“I am Dr Matin Ahmadi, the aesthetic doctor and medical lead at Pulse Light Clinic. Recently, I observed some excellent and exciting results from one of the practitioners about treating their client’s cystic acne with laser treatments.
After trying numerous recommendations from GPs and online articles, our client visited our clinic for a consultation to treat her acne. During her consultation with a senior practitioner at Pulse Light Clinic, she explained that she had never tried any treatments but only numerous medications, making her feel worse and was recommended a customised treatment plan to tackle her acne.
Pulse Light Clinic recently launched the new LaseMD laser treatment, which helps with skin conditions like active acne. The LaseMD works by creating micro-channels through the skin and small reservoirs under the skin’s surface. The nano serums are used as nanoparticles containing the reservoirs for deep absorption in the skin. In this case, the practitioner targeted Cystic Acne utilising a combination of RS Serum Ampoule: Resveratrol and TA Serum Ampoule: Tranexamic Acid.
After a course of 3 treatments, the client had seen a massive decrease in acne, but the practitioner had noticed inflammation from where the acne had reduced and left post-inflammatory pigmentation; this was then treated with PicoSure laser before the remaining LaseMD treatment for the Cystic Acne.
After she had finished the course of LaseMD treatments, the cystic acne had fully reduced. However, some redness remained from the acne, and the practitioner recommended three IPL (intense pulsed light) treatments to complete the treatment and get the client to her goals.
The IPL helps in targeting the vascular scarring and takes the redness out of the scar tissue; it helps kill bacteria at the lower depth of the skin, stimulating collagen and elastin to help the skin heal itself. One of the wavelengths is cauterising of excessive blood vessels.
In order to ensure the safest treatment on our client’s journey, we provided a patch test, as she needed to be careful with sun exposure as the laser has to go through the pigmented layer of skin first, which can cause burns or adverse reactions.
We advised her that she should wear SPF 50 and a hat outdoors, and if she failed to do so, a second patch test would be required 4/6 weeks after sun exposure to continue the treatment. Additionally, retinals and retinoids should not be used at least three days before the treatment. Nonetheless, some medications can have an adverse reaction to laser; so we ensured that the client informed us; otherwise, she would have to wait one week after an antibiotic course and six months after a course of Roaccutane to resume laser treatment.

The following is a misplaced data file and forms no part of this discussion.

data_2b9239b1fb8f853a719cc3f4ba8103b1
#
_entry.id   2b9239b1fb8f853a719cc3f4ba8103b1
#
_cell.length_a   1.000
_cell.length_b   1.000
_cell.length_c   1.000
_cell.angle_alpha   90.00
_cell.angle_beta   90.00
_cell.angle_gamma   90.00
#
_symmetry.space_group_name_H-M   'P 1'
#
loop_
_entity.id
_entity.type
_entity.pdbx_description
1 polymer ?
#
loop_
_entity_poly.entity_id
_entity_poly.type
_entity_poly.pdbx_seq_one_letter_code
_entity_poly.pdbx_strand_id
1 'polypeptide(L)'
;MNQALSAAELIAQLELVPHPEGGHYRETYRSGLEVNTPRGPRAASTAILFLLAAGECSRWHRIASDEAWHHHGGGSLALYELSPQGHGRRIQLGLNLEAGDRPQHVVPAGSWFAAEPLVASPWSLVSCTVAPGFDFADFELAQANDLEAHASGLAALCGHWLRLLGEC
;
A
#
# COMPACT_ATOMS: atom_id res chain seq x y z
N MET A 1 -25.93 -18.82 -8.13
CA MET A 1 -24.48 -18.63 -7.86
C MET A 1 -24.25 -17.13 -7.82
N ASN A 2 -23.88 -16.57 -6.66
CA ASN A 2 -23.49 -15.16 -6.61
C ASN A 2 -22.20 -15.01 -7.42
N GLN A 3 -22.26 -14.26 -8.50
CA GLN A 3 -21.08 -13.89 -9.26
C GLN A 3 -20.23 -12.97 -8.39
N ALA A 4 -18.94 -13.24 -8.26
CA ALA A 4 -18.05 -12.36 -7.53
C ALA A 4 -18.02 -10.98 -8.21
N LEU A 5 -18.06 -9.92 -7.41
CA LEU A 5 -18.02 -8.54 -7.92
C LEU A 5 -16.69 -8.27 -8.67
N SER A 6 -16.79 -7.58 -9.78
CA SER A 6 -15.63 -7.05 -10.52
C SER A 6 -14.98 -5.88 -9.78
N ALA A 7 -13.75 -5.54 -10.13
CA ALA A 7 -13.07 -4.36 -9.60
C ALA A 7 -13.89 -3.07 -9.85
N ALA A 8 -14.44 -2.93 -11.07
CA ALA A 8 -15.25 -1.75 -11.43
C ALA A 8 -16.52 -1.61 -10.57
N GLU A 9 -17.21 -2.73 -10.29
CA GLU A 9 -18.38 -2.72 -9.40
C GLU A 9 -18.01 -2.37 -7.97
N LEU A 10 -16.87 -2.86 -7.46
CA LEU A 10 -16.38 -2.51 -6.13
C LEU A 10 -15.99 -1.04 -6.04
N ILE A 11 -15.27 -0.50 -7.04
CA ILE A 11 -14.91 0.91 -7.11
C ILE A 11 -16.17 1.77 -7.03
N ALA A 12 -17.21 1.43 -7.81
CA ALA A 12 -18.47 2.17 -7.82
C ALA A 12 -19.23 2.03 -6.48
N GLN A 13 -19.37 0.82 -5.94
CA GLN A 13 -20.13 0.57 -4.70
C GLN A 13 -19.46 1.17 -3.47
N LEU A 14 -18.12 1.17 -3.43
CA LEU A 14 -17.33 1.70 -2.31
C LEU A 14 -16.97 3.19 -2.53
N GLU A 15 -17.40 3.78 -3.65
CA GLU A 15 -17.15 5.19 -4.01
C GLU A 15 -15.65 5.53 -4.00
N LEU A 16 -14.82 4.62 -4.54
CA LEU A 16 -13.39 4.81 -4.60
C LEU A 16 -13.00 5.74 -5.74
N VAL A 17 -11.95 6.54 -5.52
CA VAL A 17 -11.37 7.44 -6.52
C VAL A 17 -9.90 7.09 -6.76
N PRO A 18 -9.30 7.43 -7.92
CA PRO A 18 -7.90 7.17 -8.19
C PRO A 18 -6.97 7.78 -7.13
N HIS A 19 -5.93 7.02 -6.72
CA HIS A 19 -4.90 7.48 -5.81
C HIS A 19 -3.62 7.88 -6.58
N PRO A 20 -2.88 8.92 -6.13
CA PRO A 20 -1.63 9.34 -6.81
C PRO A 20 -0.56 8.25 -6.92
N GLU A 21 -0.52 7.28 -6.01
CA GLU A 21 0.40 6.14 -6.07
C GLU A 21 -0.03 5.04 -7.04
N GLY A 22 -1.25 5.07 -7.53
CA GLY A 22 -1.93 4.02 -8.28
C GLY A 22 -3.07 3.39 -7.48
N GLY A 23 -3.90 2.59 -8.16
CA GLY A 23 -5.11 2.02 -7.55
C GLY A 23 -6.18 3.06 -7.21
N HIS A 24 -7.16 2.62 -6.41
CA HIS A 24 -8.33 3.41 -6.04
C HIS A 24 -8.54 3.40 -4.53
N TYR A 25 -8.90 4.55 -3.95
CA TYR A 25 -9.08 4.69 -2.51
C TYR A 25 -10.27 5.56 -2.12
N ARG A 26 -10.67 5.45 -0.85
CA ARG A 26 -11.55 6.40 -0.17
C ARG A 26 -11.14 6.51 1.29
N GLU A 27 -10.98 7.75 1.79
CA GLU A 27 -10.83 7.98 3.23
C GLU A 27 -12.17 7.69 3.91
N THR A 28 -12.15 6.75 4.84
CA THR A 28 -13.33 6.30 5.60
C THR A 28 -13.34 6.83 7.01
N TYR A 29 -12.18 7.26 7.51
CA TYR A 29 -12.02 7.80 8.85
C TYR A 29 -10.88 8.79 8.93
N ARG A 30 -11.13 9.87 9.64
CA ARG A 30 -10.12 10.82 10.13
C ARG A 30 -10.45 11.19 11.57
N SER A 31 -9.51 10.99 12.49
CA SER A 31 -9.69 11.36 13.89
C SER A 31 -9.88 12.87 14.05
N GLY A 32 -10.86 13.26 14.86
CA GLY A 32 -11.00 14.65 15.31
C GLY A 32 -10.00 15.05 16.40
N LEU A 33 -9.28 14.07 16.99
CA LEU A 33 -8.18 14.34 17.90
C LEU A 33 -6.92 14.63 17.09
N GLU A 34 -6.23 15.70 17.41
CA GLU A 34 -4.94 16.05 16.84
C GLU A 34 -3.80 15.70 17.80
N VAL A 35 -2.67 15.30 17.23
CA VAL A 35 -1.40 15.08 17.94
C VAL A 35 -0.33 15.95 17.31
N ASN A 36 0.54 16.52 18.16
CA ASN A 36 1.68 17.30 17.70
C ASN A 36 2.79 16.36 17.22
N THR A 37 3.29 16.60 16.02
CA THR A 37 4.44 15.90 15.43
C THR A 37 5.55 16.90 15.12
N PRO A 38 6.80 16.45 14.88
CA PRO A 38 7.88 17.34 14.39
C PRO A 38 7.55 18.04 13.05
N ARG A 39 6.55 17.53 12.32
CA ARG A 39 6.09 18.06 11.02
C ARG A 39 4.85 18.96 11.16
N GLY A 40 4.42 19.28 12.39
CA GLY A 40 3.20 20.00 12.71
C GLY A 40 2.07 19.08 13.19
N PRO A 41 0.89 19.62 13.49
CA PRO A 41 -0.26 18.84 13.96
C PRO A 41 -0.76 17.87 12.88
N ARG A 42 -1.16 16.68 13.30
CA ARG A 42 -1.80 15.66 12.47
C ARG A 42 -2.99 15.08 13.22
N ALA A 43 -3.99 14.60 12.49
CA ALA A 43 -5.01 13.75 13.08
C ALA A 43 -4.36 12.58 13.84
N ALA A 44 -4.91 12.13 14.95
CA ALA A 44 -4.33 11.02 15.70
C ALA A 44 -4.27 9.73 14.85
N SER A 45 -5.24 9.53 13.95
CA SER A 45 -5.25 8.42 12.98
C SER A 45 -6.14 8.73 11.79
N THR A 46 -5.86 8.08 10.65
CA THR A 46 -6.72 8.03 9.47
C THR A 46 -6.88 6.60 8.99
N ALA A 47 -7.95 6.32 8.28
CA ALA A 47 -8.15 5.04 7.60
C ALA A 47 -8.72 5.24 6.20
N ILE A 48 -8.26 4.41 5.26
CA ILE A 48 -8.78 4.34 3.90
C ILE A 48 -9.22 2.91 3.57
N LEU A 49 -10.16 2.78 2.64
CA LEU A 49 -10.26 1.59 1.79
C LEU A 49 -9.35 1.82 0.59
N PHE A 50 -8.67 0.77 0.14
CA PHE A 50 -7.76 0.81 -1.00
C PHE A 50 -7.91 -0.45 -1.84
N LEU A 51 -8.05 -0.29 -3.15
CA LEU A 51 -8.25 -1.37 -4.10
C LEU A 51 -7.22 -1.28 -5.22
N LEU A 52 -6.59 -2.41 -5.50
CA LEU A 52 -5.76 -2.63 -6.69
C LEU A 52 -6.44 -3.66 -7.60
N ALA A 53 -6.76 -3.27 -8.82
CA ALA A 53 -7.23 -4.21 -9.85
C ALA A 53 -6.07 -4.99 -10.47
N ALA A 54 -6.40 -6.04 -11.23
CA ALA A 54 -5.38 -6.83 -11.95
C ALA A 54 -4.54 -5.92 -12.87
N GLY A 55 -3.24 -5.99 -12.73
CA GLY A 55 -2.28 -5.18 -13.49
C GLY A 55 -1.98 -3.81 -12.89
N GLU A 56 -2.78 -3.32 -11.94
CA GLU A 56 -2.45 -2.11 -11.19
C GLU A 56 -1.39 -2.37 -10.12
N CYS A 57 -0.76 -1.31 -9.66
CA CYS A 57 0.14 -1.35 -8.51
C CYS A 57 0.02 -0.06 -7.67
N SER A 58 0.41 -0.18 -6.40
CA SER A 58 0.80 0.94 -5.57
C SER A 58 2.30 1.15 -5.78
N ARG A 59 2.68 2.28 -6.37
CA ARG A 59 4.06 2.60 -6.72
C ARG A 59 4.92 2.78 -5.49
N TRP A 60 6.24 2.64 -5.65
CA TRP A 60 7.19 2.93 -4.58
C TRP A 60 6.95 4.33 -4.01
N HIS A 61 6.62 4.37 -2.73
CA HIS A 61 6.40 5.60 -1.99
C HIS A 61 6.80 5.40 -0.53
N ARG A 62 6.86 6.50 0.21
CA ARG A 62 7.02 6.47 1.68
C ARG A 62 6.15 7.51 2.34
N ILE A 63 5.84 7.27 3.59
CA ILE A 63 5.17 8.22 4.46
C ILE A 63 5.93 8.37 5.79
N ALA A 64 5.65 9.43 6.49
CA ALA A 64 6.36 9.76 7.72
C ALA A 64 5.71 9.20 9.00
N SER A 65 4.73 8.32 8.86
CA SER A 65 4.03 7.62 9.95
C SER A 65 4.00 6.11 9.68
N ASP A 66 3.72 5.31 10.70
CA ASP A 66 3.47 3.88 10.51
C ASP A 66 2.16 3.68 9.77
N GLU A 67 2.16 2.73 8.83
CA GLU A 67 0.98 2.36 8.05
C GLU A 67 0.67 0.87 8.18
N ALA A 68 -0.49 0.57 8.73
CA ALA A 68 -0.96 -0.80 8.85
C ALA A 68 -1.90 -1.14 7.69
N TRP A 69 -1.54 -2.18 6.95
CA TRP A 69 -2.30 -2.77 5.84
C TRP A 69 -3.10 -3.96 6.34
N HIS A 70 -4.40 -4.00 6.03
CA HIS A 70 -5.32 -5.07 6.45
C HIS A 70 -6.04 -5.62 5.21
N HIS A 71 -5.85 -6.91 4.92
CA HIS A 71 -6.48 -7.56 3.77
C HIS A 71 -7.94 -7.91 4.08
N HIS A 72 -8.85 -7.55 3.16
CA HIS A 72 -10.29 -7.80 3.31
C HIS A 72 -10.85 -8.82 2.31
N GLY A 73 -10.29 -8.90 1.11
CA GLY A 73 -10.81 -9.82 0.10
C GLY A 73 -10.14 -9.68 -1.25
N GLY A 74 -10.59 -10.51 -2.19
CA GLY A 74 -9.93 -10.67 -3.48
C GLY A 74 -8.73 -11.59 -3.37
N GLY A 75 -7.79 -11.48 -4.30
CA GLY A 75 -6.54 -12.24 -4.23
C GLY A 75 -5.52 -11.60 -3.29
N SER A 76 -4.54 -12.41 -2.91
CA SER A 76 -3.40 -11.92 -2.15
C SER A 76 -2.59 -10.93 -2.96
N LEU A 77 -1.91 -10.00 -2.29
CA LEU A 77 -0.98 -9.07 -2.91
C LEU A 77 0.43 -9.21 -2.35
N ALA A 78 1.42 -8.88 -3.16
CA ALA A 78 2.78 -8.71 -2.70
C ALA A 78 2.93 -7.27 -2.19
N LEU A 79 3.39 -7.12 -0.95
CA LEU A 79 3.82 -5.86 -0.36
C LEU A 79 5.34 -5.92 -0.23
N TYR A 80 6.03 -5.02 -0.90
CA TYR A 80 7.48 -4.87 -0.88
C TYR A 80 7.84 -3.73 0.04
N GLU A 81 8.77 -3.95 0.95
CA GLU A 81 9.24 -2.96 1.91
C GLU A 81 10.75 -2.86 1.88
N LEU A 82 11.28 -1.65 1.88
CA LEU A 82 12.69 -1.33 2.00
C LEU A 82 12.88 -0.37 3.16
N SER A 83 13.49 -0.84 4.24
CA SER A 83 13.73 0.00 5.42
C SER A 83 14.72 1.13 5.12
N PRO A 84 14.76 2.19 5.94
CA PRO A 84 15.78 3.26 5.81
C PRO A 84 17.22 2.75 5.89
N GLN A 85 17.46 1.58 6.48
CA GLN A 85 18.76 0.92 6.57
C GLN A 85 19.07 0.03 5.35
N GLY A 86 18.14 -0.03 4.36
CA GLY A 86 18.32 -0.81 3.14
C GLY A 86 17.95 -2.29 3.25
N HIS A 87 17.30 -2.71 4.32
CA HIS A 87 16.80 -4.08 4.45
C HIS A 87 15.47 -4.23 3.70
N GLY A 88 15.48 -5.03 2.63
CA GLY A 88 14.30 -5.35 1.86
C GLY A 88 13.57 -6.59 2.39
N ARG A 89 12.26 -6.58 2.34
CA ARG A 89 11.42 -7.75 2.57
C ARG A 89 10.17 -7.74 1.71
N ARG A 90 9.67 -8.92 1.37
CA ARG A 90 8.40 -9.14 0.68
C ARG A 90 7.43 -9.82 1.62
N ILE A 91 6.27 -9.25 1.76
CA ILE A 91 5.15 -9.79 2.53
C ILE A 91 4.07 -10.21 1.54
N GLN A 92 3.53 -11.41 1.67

The image shows her results after the senior practitioner recommended the customised treatment plan of 5 LaseMD treatments, 1 PicoSure treatment and 2 IPL Laser treatments. She has been sharing her updates as each treatment passes and how this has impacted her confidence.
Post-treatment, alongside your daily skincare routine, you can expect results from LaseMD treatment to be seen for six months to a year. This is because the treatment’s benefits are long-lasting but not permanent, as your skin will always continue to age”.
About the Author
Doctor Matin is well-respected, highly experienced and one of the UK’s leading cosmetic practitioners. He has been a clinical lecturer and trainer in dentistry and aesthetic medicine for over 12 years and regularly trains dentists, doctors, pharmacists and nurses, and other medical practitioners on a range of dental and medical aesthetic procedures with an emphasis on best practice and optimum treatment results. However, Matin also never stopped learning and trying to maintain and update his skills to the highest standards in both dentistry and injectable treatments such as dermal fillers, anti-ageing injections, etc. and studied with a number of world-famous practitioners all across the globe.
General Dental Council (GDC no. 227549) Royal College of Surgeons of Edinburgh (MFDS) British College of Aesthetic Medicine (BCAM) British Society for Research on Ageing (BSRA) World Federation of Anti-Ageing Medicine Aesthetic complication experts (ACE).